Software requirements specifications are known from classical project management: There, you work in phases, create the entire document at the beginning of the project and develop a software product based on it. Sounds simple, but it has grave disadvantages: at the beginning of a project, all the requirements are not yet known, and these often result from existing system components or architecture. Apart from this, changes will occur throughout the project because, for instance, the goals of the customers or stakeholders are always changing.
Agile projects, on the other hand, proceed iteratively to determine requirements. That means that you process requirements in an interplay with development instead of creating detailed requirements specifications from the get-go. So is a software requirements specification useful for agile development?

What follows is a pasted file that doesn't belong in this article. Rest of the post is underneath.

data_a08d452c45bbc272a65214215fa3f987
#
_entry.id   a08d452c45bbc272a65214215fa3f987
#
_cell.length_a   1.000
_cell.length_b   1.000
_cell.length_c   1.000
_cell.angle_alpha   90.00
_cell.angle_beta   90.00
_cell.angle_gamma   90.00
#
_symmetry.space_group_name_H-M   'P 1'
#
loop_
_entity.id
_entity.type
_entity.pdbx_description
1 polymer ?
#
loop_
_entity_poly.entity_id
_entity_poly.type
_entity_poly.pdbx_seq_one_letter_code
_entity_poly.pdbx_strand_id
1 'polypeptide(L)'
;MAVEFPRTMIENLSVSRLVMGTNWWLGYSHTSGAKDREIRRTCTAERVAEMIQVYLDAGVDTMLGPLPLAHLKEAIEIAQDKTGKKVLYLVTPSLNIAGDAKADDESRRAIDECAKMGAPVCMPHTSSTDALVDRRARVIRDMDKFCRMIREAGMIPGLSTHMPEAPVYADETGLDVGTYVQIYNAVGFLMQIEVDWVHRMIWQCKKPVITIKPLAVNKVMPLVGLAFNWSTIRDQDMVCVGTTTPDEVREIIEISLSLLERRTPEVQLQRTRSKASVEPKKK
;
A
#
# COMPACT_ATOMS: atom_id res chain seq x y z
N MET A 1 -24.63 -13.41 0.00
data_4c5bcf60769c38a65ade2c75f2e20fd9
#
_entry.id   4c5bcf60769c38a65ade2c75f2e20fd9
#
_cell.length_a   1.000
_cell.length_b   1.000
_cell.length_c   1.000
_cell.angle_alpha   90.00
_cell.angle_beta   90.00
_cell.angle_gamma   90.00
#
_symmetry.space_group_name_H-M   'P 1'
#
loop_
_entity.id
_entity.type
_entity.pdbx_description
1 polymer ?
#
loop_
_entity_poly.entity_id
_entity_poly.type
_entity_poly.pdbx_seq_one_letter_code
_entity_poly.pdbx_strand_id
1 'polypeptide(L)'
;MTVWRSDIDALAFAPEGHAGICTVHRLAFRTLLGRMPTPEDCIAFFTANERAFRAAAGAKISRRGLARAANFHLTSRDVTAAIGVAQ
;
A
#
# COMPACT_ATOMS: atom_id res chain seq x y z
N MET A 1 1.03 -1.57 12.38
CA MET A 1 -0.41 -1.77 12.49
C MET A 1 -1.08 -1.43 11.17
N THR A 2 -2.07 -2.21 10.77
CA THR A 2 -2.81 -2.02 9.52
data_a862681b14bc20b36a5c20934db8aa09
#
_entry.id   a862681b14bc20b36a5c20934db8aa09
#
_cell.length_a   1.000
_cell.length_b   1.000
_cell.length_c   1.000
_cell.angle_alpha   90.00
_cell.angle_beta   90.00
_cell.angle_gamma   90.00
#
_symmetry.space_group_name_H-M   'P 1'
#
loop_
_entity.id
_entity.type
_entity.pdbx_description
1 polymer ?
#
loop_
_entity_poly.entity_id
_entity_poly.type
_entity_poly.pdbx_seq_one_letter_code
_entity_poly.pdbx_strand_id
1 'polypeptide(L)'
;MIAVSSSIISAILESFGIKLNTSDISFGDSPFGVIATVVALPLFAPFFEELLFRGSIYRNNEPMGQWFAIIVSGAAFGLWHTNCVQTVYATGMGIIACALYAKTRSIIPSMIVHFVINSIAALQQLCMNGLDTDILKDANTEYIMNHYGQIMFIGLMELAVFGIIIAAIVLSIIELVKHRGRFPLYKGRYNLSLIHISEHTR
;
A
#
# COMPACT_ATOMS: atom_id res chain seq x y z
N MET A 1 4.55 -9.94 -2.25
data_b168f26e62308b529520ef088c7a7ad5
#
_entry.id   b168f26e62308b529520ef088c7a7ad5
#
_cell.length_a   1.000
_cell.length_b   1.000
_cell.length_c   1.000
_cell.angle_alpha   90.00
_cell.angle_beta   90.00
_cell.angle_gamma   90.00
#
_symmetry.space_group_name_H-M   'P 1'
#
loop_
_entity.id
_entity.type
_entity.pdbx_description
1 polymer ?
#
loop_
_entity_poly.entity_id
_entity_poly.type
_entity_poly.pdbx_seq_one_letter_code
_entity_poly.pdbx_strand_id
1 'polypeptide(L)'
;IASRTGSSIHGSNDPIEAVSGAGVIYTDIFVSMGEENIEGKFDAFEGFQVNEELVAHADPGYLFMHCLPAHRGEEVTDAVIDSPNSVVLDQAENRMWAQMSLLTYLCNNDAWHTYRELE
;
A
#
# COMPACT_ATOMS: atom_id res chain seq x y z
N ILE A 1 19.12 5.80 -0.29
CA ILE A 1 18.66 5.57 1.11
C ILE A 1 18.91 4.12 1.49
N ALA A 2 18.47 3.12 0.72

Absolutely. Because an initial, documented plan creates security for your clients and contractors. The expected expenses and workload have to be estimated, so software requirements specifications also have a place in agile project management. The initial detail is transformed: First, you just specify the requirements for the first release in a software requirements specification, develop the first prototype of based on it and derive more requirements from this first prototype. The software requirements specification grows from release to release and changes over the course of the project, and always provides an explicit reference point in the case of misunderstandings or disagreements.